At its best, these online conversations help to capture why democracy matters – that disagreement is part of who we are, and that passionately held views can be debated with civility in a way that helps all of us to reflect on, and sometimes even change, our own views too. So I'd like to thank everybody who has commented and argued about politics with me here, with a particular thank you to Stuart White for his brilliant guest blogging exemplifying precisely that democratic republic spirit.

I will shortly be launching a new organisation to inform and deepen our public conversation about migration and social justice, integration and identity, promoting the vision of a strong and confident society which is fair to citizens and to migrants. It currently has its working title the 'Social Justice Communication Organisation' - though it won't be called that for long! - and please drop me a line at sunderkatwala [AT] if you would like to be kept informed about that as our plans take shape and go public this summer in Autumn.

But I hereby renounce all rights to the Next Left brand – so you can now find me personally tweeting at sundersays or contact me via Facebook too.

The Next Left blog will continue here - and I look forward to hearing what Fabian colleagues and friends have to say in the weeks and months ahead.

Saturday 2 July 2011

So, what is blue Labour?

“I hate the term blue Labour” was Jon Cruddas’ opening pitch to Policy Exchange’s left and right "What is blue Labour?" think-in to explore the subject on Thursday lunchtime. [There is audio and video from the Policy Exchange site].

Cruddas didn’t offer any precise definition of the project –and suggested that the allusion to melancholy jazz didn’t do anything to help to clarify matters – but, more importantly, he did want to defend the thing itself. “I am interested in the debates it has sparked”, said Cruddas, criticising Tony Blair’s warning about blue Labour by arguing that Blair “has now become a caricature of what New Labour had been when it was a much broader political project”, instead dispensing political advice “from 36,000 feet”.

Cruddas’ sympathetic advocacy, if somewhat semi-detached from Blue Labour (though a quarter-detached might be more accurate), set the pattern for the discussion involving Daniel Finkelstein of The Times and thinking Tory MP Jesse Norman from the right, while I made a final public appearance in the colours of the Fabian enemy. Our ideas of precisely what blue Labour remained fuzzy, but mostly overlapped. There was a sense that we would know it when we saw it, and could agree that it was worth talking about, even if nobody could confidently predict where it might choose to end up.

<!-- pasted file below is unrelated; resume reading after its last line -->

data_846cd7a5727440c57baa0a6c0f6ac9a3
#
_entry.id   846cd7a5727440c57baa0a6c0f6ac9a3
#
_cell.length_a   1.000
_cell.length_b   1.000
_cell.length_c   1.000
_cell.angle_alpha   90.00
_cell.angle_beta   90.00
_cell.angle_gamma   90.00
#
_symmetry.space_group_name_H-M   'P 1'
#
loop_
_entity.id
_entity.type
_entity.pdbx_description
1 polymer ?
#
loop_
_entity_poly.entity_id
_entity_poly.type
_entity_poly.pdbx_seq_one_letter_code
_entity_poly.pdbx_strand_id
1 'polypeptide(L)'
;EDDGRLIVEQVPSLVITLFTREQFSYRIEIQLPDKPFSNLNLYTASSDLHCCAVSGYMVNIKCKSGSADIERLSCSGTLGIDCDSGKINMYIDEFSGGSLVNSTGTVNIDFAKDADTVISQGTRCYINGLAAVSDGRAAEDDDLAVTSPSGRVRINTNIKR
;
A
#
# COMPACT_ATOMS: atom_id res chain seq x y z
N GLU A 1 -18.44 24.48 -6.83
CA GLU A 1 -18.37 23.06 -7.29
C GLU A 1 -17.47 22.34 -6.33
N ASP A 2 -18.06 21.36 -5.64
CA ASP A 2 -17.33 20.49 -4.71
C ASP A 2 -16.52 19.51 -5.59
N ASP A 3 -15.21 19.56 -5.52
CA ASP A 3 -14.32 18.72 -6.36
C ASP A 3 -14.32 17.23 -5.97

I thought it was possible to identify three broad characteristics of blue Labour to date.

Firstly, blue Labour offers an attitude – a dispositional conservatism of the left. This seems to me to be its primary attribute.

Secondly, blue Labour offers a critique. It is good at critique. It offers a plausible critique of New Labour – that it was too hands off with the market, too hands on with the state, and had too little understanding of allegiance and identity. It is, however, a critique which in many ways echoes the early communitarianism of New Labour itself. And it has been a critique too of other strands of Labour thinking, notably Fabianism. And the critique has a twist. Blue Labour does not just make the valuable argument that, after New Labour, we needed to understand, draw on and interrogate the Labour tradition. It is also a consciously heretical critique wanting to overthrow the dominant strands of the actually existing Labour traditions that we have had.

Thirdly, blue Labour has decided to be an antagonistic project, which looks to pick fights in order to start arguments within the party. This had already been one of Cruddas’ main points – the role of blue Labour’s role had been to “throw some hand grenades” to spark discussion in a party whose history of recent factionalism risked making it damagingly allergic to internal debate.

Having got plenty of attention in its opening phase, this leaves open the question of how far blue Labour has the ambition or intention of seeking to offer a coherent or programmatic response. Ultimately, it may perhaps be missing the point to expect it to do so.

More significant than Red Toryism?

I also said that I think that Blue Labour has more potential to be politically significant than Red Toryism. Next Left has engaged extensively with Red Toryism at the level of ideas, but I have always remained sceptical as to how far Red Toryism really exists, sociologically, as a presence in British politics, beyond Phillip Blond and the ResPublica think-tank. The “modernising” centre-right strikes me as seeking to promote an economic and social liberalism, with relatively few takers for a politics which is critical of liberalism in both the economic and social spheres.

The panel agreed that Blue Labour was potentially more substantive, and more interesting, than Red Toryism, a view held particularly strongly by the panellists from the right. Cruddas spoke about why he remains a minority voice in believing there is something important in the ‘big society’ idea, rejecting the idea that it is simply a cover for cuts. And Jesse Norman welcomed Blue Labour particularly because he sees it as a “Trojan horse” for progressive conservatism inside the Labour Party, particularly welcoming its critique of the post-1945 settlement.